Numbers rule our lives. Given a chance, humans will quantify anything and everything, reducing the things we love to cold, heartless figures. Engineers live for this--it gives them a definitive "yes" or "no," a way to instantly separate good from bad. So, too, with cars: we measure output, performance, and even the number of heads turned, all in the name of calculating end worth. Blinded by stats, people forget that numbers often lie. And so, here we give you our five favorite driver's cars--cars that entertain above all else, cars that possess that elusive, almost ethereal quality: balance. Some are fast and expensive; some are slow and cheap. But they all have one thing in common. They're great to drive.
BMW E30 M3
Thank goodness for homologation requirements and the unbridled competitiveness of German industry. If it was to respond to Mercedes-Benz's compact new screamer, the 190E 2.3-16, and save face in 1980s European touring car racing, BMW's motorsport division had to design and build something like the first M3. Based on the successful E30 model, as the second 3-series (1984-91) was internally designated (and which itself marked a return to form for BMW), the original M3 was an instant classic. That it still tugs at our heartstrings twenty years later suggests that it probably always will.
This is, notably, in spite of the fact that all subsequent M3s have been faster, with bigger engines. The original M3 laid claim to the 2.3-liter S14, a robust and rev-happy engine whose humble cylinder count numbered only four. It revved like a banshee and rarely broke, a useful real-world combination. But many people still can't get past its paucity of cylinders.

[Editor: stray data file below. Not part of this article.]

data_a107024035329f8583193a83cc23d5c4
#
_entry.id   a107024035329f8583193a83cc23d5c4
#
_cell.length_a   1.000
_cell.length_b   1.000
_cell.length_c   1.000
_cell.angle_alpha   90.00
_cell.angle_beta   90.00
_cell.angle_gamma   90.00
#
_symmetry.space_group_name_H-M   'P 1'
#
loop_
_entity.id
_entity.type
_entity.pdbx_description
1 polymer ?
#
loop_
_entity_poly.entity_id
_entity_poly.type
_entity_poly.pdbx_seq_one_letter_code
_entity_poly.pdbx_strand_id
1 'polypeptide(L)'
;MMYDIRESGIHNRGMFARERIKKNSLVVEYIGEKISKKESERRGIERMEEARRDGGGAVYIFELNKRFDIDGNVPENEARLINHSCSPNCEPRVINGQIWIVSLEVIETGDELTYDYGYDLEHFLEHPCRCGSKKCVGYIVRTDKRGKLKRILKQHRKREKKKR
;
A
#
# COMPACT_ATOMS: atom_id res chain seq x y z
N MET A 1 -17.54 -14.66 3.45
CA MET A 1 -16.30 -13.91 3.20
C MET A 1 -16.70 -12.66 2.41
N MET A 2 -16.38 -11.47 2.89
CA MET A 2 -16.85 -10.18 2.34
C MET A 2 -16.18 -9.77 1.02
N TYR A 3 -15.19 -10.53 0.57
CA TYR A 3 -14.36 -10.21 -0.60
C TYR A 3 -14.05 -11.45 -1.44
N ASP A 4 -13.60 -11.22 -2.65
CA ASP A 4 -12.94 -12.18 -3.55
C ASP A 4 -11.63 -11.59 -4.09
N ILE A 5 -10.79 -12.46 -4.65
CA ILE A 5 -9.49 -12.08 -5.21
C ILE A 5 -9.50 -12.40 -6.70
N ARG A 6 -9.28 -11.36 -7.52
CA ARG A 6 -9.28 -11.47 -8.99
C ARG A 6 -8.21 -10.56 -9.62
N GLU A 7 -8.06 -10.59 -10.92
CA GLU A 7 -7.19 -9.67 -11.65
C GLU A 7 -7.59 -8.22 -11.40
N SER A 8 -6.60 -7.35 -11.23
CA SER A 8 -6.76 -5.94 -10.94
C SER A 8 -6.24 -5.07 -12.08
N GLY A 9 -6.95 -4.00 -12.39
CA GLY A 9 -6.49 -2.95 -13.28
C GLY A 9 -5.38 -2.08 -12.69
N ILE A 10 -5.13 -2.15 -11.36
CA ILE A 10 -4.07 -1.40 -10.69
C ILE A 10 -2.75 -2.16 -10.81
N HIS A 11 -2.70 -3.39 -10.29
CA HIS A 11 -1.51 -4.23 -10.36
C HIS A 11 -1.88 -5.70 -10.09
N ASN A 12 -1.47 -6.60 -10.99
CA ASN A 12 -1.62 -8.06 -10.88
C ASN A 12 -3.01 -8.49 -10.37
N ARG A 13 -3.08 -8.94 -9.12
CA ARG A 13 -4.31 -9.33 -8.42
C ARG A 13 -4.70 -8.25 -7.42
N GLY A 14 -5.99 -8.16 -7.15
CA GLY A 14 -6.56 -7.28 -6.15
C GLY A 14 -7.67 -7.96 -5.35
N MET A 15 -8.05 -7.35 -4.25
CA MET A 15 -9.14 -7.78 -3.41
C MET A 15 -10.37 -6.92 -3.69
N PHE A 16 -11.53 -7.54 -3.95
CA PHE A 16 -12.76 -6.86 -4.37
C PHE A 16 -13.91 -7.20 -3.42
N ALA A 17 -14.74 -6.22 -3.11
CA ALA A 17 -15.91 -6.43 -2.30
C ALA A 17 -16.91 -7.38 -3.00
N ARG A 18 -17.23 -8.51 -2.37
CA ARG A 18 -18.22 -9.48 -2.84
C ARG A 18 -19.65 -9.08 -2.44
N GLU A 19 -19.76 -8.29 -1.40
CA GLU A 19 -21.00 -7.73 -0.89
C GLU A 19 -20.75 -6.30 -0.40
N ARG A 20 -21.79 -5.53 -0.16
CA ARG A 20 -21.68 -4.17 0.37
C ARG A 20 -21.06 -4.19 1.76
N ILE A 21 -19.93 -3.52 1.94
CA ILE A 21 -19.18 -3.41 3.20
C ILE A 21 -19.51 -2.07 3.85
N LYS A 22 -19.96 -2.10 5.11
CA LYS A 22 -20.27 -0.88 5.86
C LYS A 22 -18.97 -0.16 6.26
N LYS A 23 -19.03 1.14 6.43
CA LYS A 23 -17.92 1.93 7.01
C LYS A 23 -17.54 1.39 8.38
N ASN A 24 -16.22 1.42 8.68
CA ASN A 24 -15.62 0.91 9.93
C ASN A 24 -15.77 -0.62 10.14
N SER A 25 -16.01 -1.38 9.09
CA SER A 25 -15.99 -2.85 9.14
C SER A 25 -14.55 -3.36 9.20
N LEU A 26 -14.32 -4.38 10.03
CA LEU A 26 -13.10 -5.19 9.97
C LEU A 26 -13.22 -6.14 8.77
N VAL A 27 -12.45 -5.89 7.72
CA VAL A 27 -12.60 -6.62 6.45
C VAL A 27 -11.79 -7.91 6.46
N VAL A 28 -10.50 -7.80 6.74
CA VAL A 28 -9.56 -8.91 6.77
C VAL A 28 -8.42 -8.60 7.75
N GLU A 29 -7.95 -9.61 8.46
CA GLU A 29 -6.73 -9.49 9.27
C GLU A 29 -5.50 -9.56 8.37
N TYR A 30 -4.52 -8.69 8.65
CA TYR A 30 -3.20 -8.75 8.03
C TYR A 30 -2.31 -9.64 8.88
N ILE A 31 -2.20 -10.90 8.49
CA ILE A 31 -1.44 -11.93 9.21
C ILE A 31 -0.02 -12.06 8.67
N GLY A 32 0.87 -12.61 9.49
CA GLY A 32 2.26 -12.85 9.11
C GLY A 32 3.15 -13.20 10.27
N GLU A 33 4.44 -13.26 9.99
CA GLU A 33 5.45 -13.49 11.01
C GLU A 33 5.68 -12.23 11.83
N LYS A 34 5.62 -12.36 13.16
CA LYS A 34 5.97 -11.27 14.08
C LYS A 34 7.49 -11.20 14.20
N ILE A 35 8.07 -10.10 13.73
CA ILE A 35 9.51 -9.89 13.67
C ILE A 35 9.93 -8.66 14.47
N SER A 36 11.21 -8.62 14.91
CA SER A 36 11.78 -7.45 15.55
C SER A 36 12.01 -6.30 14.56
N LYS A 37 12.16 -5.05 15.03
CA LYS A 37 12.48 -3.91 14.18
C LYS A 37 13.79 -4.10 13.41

Don't let us hear you making that mistake. The E30 M3 is that rare, latter-day example of the historic ideal--a car fit for both road and track. It reminds us, too, of what has been lost as cars get ever heavier and more powerful. The first M3 possesses the sort of balance, composure, and grace that only a lighter, smaller car can offer. Progress is by no means pitiful, with the M3's stock 192 hp capable of shifting its 2735 pounds to 60 mph in just under seven seconds. That may not be supercar fast, but it's enough to explore the underlying brilliance of its chassis. To aid the racing effort and the worthy cause of bigger tires and brakes, the M3's fenders were box-flared. A Boeing 747-size spoiler bolted to the rear deck lid may not be to everyone's taste, but it comes in handy on the way to a 141-mph top speed and helps reduce lift.
The M3 was quite the racing car, too, winning more races than any single BMW model ever, including the German, European, and World Touring Car championships, along with endurance races such as the 24 Hours of Nrburgring and Spa.
But it is as a driver's car that we'll always cherish the M3. A key benchmark in the history of rear-wheel-drive handling excellence, it reminds us of a time when carmakers trusted drivers to control their own traction and one didn't have to drive 90 mph to start having fun. It continues to make a great daily driver, and as our well-sorted test car's owner, assistant editor Sam Smith, reminds us, it's never going to be more affordable than it is now. Jamie Kitman